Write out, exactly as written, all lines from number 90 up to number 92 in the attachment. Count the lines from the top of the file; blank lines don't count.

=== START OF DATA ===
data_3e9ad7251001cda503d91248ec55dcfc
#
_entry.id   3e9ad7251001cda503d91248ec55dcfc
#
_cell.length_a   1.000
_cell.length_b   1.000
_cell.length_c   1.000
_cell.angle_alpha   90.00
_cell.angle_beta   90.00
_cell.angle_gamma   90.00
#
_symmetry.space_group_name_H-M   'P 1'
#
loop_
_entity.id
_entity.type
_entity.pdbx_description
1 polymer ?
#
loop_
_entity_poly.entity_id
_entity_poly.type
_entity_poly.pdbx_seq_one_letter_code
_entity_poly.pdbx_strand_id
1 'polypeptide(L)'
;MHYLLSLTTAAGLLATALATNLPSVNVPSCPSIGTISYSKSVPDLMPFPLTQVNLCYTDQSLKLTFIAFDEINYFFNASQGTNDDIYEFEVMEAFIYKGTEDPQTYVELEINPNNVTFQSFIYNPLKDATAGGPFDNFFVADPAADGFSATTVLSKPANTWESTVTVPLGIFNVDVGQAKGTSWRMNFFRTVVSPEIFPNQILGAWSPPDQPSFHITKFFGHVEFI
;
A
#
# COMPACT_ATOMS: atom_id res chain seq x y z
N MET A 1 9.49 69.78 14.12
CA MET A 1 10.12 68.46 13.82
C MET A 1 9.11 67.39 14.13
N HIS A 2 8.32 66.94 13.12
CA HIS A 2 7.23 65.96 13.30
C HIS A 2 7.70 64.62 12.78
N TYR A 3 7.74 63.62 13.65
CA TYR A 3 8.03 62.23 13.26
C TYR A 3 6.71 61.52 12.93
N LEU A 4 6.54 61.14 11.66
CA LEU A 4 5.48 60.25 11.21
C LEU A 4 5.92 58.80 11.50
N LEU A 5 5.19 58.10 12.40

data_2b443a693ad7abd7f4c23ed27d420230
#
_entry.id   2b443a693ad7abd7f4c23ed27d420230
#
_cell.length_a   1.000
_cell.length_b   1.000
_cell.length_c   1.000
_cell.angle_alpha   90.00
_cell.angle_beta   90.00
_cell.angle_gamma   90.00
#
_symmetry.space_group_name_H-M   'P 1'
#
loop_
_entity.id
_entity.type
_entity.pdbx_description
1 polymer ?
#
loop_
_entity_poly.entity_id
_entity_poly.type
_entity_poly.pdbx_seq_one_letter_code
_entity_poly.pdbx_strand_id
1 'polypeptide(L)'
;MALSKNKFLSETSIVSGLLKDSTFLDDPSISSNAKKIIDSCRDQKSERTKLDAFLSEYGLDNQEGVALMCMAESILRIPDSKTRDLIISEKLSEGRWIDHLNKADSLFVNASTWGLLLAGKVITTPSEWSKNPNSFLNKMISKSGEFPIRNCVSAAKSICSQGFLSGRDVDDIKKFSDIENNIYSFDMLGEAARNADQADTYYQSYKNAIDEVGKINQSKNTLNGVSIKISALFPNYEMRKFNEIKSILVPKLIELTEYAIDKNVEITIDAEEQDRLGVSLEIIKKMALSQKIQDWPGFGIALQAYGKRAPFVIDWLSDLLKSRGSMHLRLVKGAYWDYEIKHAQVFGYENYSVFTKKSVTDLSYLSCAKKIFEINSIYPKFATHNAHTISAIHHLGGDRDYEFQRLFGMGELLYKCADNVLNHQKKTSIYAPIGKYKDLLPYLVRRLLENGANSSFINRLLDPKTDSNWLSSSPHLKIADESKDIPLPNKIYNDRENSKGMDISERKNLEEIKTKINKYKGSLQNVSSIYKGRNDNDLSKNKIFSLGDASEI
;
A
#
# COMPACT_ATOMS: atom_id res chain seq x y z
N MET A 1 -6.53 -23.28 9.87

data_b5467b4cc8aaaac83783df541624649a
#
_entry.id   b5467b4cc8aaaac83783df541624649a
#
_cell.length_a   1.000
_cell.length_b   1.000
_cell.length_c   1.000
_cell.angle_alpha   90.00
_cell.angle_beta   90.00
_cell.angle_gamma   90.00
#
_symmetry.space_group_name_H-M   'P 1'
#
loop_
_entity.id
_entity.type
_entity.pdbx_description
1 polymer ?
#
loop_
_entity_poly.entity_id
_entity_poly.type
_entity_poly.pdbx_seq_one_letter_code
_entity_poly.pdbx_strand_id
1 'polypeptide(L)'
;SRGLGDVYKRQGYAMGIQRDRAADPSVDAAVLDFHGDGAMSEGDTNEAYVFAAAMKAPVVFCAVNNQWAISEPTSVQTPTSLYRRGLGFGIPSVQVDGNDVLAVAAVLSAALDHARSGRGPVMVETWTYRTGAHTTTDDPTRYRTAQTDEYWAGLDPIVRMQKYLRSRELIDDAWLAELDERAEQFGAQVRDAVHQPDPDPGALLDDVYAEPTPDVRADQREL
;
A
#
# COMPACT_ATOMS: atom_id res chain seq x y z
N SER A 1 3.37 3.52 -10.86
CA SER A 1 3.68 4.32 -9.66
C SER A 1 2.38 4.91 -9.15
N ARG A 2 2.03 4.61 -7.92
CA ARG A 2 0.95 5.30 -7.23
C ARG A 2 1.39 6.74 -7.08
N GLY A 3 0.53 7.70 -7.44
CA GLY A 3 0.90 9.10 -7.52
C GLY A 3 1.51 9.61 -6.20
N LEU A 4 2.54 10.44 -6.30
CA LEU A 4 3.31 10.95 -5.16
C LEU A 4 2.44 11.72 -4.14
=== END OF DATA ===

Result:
_entity.type
_entity.pdbx_description
1 polymer ?